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An accused war criminal is driving for Uber

Ex-Somali military commander accused of torture, ordering mass executions.


Mikael Thalen


Posted on May 15, 2019   Updated on May 20, 2021, 12:34 pm CDT

A former Somali military commander accused of war crimes is currently a driver for Uber, CNN reports.

Yusuf Abdi Ali, accused of torture and ordering mass executions during the 1980s, is working for the ride-sharing service full time in Virginia while defending himself in federal court against one of his alleged torture victims.

Speaking with undercover CNN reporters in his vehicle, Ali, who has driven for the company for more than 18 months and currently holds a 4.89 rating in the app, stated that the job was easy to obtain. Ali also admitted to driving for Lyft previously but said that he preferred Uber.

“They just want your background check, that’s it,” Ali said. “If you apply tonight maybe after two days it will come, you know, everything.”

While Ali does not have a criminal record, CNN notes that a quick search online for the former commander pulls up countless reports about his alleged barbarity. A Canadian documentary discussing Ali, who was known to locals at the time as “Colonel Tukeh,” highlights in graphic detail his purported crimes.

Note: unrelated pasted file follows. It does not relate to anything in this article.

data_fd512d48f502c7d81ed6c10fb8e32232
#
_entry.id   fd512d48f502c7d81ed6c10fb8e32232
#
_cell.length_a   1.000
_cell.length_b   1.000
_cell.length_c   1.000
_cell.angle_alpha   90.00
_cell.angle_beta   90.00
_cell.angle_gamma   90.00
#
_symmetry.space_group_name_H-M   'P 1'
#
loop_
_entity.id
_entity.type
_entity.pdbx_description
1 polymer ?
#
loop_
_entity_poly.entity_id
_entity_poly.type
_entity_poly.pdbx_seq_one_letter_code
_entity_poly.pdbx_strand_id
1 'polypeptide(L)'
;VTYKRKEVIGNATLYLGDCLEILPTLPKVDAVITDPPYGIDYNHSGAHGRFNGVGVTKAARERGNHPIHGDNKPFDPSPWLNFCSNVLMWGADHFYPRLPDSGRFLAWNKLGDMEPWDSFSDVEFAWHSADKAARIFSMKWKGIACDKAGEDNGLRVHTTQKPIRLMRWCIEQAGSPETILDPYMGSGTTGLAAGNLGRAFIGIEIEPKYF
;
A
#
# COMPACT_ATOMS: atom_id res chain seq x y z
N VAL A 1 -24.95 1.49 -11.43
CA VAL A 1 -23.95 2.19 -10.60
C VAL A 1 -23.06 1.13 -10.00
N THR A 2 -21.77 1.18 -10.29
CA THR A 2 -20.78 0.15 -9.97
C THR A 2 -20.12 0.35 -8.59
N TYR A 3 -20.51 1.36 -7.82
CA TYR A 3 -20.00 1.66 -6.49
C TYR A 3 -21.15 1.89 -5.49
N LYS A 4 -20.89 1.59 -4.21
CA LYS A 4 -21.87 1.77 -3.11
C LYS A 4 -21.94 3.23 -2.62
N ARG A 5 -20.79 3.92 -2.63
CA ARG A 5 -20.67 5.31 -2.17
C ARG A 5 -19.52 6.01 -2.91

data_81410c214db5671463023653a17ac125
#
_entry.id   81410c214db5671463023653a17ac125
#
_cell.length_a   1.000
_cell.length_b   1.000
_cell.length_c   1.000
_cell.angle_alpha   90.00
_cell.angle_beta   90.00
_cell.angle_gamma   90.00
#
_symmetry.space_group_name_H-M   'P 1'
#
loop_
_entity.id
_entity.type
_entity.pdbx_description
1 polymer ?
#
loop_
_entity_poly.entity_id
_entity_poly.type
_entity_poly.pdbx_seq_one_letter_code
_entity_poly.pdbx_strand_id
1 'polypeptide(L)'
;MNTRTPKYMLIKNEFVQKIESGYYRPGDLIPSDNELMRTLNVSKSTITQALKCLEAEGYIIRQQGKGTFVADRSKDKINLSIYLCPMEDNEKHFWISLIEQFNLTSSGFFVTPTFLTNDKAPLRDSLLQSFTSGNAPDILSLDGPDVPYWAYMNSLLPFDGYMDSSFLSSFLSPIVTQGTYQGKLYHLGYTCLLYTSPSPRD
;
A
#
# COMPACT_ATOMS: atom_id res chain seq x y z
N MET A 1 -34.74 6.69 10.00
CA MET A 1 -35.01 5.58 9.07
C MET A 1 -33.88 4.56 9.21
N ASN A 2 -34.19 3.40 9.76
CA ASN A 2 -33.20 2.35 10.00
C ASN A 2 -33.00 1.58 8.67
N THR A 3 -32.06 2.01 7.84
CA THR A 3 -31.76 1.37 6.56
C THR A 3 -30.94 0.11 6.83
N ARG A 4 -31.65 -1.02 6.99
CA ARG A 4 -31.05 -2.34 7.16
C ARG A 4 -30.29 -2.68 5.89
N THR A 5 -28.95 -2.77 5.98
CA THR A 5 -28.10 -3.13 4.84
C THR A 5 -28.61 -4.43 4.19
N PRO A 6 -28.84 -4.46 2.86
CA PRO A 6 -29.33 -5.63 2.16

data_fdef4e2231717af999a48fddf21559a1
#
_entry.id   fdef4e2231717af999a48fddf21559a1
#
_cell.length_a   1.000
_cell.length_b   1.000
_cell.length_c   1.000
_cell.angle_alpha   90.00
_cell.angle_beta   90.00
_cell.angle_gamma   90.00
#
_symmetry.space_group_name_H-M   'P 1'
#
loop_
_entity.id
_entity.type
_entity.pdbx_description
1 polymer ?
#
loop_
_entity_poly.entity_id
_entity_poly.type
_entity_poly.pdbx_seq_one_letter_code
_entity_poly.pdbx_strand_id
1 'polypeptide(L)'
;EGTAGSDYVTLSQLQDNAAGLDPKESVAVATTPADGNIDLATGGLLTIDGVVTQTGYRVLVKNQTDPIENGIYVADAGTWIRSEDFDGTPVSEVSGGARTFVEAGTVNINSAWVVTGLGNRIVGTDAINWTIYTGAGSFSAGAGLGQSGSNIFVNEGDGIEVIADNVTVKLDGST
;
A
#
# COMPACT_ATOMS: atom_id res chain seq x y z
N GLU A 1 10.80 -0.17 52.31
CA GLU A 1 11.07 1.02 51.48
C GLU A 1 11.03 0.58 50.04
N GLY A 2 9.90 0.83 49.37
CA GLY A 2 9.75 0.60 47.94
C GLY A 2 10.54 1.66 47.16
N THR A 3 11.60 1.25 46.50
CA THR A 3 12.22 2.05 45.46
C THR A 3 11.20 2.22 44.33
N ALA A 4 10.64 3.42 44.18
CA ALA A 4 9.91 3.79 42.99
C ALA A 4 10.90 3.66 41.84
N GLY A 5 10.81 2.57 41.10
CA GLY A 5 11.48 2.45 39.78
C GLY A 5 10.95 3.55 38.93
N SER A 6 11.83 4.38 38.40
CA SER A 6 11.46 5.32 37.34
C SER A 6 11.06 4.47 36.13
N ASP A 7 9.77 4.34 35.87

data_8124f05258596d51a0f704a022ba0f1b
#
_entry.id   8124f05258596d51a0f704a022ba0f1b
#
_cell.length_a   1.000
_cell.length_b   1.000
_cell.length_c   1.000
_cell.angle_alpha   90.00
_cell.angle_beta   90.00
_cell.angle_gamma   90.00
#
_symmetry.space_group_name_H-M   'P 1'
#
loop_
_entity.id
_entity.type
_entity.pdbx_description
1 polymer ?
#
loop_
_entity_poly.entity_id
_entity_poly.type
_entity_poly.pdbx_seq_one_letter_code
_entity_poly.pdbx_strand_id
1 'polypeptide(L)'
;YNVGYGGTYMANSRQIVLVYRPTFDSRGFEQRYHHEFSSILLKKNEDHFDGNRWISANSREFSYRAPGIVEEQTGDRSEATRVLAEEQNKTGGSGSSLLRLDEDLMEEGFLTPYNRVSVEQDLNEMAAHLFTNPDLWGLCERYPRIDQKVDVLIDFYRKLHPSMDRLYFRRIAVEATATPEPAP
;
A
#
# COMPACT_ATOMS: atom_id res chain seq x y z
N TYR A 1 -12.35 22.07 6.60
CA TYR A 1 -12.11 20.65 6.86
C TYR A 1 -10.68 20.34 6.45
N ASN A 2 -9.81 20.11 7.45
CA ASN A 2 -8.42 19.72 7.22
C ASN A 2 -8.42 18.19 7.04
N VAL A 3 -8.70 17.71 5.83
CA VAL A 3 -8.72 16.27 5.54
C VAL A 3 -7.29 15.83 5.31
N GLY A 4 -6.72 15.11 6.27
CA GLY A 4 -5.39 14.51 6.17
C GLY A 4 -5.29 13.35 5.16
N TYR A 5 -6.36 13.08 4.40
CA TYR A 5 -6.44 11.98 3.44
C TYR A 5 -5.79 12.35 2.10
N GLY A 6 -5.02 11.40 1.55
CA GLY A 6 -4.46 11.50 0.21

“Two men were caught, tied to a tree. Oil was poured on them and they were burnt alive,” one witness says. “I saw it with my own eyes. I cut away their remains.”

Another witness living in the same area also claims that his brother was tied to the back of a military vehicle and drug until it “shredded him into pieces.”

The man currently suing Ali in Virginia, Farhan Mohamoud Tani Warfaa, claims that he was tortured by the commander for months. Ali eventually ordered his two bodyguards to shoot the man and bury him, the suit states. Warfaa says he survived the gunshots and was released after his family bribed the bodyguards.

CNN also noted that Ali was able to obtain a visa to come to the U.S. after his wife became an American citizen. In 2006, however, “his wife was found guilty of naturalization fraud for claiming she was a refugee from the very Somali clan that Ali is accused of torturing.”

Checkr, the company that does the majority of background checks for Uber and Lyft, said in response to CNN’s report that it relies “on public criminal records that have been adjudicated in a court of law rather than unverified sources like Google search results.”

“Similarly, most employers don’t request background checks that include pending civil litigation due to its subjective nature,” Checkr added.

CNN also reports that it discovered Ali working security at Dulles International Airport near Washington, DC in 2016. Ali was fired from the job shortly after the story aired.


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*First Published: May 15, 2019, 3:31 pm CDT